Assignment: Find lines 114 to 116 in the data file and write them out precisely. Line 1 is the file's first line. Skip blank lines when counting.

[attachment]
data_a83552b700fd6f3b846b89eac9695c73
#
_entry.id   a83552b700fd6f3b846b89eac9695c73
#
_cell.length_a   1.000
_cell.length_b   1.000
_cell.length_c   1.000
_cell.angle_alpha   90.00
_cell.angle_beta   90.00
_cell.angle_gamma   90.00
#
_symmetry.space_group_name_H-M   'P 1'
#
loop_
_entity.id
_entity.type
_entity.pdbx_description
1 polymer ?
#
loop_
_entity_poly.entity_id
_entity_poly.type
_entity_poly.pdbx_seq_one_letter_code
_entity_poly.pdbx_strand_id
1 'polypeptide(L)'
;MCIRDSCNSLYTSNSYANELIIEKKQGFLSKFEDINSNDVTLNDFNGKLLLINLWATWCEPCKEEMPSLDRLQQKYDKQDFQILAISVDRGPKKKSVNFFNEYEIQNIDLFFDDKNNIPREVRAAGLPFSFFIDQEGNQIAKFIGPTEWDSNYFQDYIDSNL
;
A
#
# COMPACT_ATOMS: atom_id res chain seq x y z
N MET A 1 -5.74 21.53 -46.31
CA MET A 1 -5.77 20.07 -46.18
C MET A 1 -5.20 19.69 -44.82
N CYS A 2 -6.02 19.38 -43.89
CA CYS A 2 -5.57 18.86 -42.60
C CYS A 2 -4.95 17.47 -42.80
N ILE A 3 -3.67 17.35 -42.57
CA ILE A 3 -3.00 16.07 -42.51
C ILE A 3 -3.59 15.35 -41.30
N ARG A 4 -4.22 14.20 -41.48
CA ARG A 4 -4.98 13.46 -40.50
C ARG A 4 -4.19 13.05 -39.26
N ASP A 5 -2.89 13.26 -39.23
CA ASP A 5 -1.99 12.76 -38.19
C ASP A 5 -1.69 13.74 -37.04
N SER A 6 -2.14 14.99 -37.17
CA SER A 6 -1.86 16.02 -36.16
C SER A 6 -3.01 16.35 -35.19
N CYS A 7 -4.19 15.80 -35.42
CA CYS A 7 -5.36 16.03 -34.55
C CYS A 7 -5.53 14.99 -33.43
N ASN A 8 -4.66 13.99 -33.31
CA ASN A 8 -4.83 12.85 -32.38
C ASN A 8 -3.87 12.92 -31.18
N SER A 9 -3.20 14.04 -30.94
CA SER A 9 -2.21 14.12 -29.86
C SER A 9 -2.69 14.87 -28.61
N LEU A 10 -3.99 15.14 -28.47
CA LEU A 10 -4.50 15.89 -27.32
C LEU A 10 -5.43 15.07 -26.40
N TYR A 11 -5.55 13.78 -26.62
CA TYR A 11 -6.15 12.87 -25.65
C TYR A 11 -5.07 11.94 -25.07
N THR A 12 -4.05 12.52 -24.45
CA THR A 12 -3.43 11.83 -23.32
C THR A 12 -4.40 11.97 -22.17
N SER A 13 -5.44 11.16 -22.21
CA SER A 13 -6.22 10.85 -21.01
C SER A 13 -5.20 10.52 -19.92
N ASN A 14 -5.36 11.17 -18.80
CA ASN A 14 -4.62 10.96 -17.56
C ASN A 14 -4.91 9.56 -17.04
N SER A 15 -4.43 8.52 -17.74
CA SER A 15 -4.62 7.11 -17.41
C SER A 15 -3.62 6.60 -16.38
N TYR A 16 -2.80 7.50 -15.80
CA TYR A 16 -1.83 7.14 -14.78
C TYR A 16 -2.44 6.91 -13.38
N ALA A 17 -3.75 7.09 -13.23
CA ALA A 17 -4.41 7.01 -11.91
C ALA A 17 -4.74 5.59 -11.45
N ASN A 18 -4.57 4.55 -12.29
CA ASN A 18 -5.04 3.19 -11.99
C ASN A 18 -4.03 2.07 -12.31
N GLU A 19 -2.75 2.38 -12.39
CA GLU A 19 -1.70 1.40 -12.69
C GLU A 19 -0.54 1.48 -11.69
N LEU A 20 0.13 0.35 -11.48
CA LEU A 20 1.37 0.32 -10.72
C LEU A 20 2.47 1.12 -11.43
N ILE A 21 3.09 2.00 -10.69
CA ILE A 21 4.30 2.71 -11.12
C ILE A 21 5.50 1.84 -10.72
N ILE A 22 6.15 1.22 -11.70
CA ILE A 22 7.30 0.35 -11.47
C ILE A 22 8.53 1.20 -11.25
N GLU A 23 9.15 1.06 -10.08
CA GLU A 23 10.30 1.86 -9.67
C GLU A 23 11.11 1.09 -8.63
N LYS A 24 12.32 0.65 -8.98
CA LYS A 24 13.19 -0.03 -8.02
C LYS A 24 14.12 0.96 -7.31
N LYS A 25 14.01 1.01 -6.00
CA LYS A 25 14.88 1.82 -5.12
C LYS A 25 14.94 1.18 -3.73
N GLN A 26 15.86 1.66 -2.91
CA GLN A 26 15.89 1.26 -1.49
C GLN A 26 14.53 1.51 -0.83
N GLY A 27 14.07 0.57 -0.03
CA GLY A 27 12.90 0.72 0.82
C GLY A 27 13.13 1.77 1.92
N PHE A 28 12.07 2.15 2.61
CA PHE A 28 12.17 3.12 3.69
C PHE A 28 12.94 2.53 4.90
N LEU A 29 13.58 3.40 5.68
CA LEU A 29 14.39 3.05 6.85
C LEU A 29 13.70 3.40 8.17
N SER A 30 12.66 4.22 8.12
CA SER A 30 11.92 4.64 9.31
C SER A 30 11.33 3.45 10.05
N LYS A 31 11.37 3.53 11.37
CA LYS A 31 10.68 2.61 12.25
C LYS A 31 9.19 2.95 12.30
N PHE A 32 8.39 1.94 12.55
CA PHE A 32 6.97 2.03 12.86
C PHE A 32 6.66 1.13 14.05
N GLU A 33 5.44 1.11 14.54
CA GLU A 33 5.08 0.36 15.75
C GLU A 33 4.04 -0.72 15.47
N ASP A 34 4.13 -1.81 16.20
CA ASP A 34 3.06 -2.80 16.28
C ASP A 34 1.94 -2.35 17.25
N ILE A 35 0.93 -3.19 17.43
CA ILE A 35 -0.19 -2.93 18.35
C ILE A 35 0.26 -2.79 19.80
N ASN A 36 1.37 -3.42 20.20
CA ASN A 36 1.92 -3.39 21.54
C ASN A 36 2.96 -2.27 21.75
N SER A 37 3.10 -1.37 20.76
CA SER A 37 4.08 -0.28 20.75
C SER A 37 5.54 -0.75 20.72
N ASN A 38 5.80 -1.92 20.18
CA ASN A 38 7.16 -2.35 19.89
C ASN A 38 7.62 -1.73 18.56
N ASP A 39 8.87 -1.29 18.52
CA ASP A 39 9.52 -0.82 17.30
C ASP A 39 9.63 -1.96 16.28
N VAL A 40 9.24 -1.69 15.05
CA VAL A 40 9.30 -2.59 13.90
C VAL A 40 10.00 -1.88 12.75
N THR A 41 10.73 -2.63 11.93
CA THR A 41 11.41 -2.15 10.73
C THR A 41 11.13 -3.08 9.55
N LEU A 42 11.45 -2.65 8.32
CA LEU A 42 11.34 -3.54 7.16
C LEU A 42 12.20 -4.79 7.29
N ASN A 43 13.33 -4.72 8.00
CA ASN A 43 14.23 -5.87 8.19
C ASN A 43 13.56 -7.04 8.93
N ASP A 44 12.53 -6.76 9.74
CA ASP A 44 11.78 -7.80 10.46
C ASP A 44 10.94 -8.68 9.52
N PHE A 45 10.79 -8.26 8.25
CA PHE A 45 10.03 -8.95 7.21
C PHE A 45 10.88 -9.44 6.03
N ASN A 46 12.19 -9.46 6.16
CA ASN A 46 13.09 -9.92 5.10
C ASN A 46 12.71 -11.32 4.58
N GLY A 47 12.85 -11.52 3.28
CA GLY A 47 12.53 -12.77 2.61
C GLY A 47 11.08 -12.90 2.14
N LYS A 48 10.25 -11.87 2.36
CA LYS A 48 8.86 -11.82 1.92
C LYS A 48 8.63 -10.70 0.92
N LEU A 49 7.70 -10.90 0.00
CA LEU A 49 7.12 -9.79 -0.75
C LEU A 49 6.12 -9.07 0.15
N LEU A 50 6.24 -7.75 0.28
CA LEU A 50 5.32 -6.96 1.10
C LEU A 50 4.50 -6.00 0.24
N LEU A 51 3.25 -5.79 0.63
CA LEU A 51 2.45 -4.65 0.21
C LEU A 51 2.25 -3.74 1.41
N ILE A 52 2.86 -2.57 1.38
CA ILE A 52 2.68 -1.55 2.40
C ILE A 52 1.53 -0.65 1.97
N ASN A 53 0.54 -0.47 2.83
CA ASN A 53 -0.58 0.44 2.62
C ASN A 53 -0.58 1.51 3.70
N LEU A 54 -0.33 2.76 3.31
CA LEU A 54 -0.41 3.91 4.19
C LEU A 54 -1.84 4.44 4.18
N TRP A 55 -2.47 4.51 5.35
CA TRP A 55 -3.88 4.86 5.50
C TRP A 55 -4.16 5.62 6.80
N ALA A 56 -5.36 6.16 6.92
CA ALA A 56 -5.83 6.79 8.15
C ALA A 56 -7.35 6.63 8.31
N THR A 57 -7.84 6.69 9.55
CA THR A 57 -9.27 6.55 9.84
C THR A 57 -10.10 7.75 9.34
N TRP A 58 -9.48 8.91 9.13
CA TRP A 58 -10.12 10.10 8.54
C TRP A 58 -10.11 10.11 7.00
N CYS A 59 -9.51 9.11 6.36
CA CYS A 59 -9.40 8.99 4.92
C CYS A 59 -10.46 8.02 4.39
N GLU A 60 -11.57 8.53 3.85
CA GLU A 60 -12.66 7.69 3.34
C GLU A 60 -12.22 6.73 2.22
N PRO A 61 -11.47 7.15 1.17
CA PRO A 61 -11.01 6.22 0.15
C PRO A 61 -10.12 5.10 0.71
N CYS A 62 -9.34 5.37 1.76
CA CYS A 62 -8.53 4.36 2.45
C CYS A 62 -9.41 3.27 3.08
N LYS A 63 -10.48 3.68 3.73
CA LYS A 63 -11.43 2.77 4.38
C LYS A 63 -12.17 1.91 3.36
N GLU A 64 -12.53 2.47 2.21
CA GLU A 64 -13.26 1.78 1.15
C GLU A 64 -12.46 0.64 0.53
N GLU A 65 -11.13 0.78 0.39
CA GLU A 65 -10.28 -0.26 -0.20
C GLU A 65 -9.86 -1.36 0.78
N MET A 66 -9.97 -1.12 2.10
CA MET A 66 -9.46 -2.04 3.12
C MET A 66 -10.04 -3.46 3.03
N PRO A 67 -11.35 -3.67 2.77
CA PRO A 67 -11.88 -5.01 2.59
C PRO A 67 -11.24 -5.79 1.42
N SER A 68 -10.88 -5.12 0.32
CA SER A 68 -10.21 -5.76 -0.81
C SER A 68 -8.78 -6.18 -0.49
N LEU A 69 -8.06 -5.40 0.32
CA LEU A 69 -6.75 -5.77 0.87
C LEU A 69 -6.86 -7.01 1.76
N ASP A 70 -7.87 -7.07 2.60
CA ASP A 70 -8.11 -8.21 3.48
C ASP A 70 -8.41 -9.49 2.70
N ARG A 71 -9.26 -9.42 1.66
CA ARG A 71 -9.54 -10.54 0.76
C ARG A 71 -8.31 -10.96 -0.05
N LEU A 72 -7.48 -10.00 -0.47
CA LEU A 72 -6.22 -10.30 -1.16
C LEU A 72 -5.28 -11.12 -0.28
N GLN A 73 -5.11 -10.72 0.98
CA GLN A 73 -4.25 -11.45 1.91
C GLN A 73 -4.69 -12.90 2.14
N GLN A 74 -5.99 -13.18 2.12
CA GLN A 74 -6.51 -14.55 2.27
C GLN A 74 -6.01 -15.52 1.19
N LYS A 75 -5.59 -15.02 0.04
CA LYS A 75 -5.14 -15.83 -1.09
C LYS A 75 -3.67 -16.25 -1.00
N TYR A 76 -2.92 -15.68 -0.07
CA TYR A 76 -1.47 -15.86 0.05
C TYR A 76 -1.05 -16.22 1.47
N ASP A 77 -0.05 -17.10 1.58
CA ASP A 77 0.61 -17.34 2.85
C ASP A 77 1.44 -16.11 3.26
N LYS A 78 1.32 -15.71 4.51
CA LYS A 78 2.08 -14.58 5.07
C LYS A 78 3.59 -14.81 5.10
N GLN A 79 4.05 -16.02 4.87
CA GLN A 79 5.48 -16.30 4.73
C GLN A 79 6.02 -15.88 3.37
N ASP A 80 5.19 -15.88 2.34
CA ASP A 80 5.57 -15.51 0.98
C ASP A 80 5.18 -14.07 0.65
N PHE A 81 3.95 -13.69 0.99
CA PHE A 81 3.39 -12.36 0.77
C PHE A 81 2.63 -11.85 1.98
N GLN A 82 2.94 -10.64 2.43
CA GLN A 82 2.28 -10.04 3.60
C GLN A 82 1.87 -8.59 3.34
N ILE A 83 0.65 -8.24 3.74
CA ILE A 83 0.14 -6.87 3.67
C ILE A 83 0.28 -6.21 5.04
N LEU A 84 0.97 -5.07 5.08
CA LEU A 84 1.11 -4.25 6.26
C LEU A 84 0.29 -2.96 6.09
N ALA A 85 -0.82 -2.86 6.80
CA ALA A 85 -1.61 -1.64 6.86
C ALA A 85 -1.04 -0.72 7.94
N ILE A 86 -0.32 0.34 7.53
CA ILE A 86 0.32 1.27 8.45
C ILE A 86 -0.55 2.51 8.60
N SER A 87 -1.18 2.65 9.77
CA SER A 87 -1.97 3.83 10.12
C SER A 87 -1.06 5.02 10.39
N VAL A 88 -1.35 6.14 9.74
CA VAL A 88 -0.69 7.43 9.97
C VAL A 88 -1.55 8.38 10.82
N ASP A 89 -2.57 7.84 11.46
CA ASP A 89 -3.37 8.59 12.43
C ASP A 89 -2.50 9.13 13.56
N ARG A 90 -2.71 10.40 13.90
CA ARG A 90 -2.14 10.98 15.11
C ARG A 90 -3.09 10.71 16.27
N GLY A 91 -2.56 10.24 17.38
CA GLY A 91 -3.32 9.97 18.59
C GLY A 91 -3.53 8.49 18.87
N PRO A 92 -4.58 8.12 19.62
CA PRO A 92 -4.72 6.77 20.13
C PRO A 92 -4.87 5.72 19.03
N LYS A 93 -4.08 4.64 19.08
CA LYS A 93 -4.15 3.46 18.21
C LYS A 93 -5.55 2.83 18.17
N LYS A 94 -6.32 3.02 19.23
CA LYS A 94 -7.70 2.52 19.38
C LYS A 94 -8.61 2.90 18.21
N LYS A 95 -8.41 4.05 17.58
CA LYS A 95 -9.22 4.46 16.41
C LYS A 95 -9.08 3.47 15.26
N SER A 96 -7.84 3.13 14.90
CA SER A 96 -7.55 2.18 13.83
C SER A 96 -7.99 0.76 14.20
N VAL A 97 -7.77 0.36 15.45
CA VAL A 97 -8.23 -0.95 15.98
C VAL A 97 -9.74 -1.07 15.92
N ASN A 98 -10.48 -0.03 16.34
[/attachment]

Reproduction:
C PHE A 28 12.94 2.53 4.90
N LEU A 29 13.58 3.40 5.68
CA LEU A 29 14.39 3.05 6.85